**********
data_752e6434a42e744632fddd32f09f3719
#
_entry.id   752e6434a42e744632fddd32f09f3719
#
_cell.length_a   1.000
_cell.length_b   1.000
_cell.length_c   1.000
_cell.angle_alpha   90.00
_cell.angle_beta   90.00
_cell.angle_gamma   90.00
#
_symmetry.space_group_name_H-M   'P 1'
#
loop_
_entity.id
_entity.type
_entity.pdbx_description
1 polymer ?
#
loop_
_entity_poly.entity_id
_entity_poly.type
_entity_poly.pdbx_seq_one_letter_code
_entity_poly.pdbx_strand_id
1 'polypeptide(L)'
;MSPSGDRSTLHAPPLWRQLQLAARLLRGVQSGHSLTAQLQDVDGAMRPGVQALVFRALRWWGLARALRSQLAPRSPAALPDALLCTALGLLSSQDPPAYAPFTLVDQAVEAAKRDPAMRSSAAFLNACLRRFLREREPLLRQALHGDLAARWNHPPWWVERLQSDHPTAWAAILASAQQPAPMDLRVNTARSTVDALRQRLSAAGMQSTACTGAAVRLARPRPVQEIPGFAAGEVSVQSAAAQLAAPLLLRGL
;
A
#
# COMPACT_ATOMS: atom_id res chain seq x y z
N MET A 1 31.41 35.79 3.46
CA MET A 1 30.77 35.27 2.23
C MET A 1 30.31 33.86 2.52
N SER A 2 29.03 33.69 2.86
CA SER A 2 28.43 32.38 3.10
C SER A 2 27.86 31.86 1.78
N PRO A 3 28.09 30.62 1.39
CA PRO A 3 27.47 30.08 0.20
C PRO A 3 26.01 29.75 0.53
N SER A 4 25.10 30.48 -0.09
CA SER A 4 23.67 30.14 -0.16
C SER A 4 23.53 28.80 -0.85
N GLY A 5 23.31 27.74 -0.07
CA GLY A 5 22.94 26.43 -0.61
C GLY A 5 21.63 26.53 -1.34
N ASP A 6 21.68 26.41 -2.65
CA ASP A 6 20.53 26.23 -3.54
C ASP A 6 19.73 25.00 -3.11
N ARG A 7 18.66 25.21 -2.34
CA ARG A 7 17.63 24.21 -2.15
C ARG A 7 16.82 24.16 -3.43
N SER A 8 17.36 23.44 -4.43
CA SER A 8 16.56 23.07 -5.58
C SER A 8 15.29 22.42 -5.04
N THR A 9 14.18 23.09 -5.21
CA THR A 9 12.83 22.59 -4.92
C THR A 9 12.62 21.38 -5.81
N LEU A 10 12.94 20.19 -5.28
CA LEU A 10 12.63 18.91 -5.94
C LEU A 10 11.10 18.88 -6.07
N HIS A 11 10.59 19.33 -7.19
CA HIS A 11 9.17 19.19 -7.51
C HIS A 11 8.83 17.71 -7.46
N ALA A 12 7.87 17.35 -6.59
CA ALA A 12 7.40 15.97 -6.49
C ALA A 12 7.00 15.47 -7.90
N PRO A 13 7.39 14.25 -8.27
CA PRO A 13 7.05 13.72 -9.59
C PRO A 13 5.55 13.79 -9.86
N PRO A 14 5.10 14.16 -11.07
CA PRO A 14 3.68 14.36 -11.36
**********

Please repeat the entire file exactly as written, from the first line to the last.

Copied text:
data_752e6434a42e744632fddd32f09f3719
#
_entry.id   752e6434a42e744632fddd32f09f3719
#
_cell.length_a   1.000
_cell.length_b   1.000
_cell.length_c   1.000
_cell.angle_alpha   90.00
_cell.angle_beta   90.00
_cell.angle_gamma   90.00
#
_symmetry.space_group_name_H-M   'P 1'
#
loop_
_entity.id
_entity.type
_entity.pdbx_description
1 polymer ?
#
loop_
_entity_poly.entity_id
_entity_poly.type
_entity_poly.pdbx_seq_one_letter_code
_entity_poly.pdbx_strand_id
1 'polypeptide(L)'
;MSPSGDRSTLHAPPLWRQLQLAARLLRGVQSGHSLTAQLQDVDGAMRPGVQALVFRALRWWGLARALRSQLAPRSPAALPDALLCTALGLLSSQDPPAYAPFTLVDQAVEAAKRDPAMRSSAAFLNACLRRFLREREPLLRQALHGDLAARWNHPPWWVERLQSDHPTAWAAILASAQQPAPMDLRVNTARSTVDALRQRLSAAGMQSTACTGAAVRLARPRPVQEIPGFAAGEVSVQSAAAQLAAPLLLRGL
;
A
#
# COMPACT_ATOMS: atom_id res chain seq x y z
N MET A 1 31.41 35.79 3.46
CA MET A 1 30.77 35.27 2.23
C MET A 1 30.31 33.86 2.52
N SER A 2 29.03 33.69 2.86
CA SER A 2 28.43 32.38 3.10
C SER A 2 27.86 31.86 1.78
N PRO A 3 28.09 30.62 1.39
CA PRO A 3 27.47 30.08 0.20
C PRO A 3 26.01 29.75 0.53
N SER A 4 25.10 30.48 -0.09
CA SER A 4 23.67 30.14 -0.16
C SER A 4 23.53 28.80 -0.85
N GLY A 5 23.31 27.74 -0.07
CA GLY A 5 22.94 26.43 -0.61
C GLY A 5 21.63 26.53 -1.34
N ASP A 6 21.68 26.41 -2.65
CA ASP A 6 20.53 26.23 -3.54
C ASP A 6 19.73 25.00 -3.11
N ARG A 7 18.66 25.21 -2.34
CA ARG A 7 17.63 24.21 -2.15
C ARG A 7 16.82 24.16 -3.43
N SER A 8 17.36 23.44 -4.43
CA SER A 8 16.56 23.07 -5.58
C SER A 8 15.29 22.42 -5.04
N THR A 9 14.18 23.09 -5.21
CA THR A 9 12.83 22.59 -4.92
C THR A 9 12.62 21.38 -5.81
N LEU A 10 12.94 20.19 -5.28
CA LEU A 10 12.63 18.91 -5.94
C LEU A 10 11.10 18.88 -6.07
N HIS A 11 10.59 19.33 -7.19
CA HIS A 11 9.17 19.19 -7.51
C HIS A 11 8.83 17.71 -7.46
N ALA A 12 7.87 17.35 -6.59
CA ALA A 12 7.40 15.97 -6.49
C ALA A 12 7.00 15.47 -7.90
N PRO A 13 7.39 14.25 -8.27
CA PRO A 13 7.05 13.72 -9.59
C PRO A 13 5.55 13.79 -9.86
N PRO A 14 5.10 14.16 -11.07
CA PRO A 14 3.68 14.36 -11.36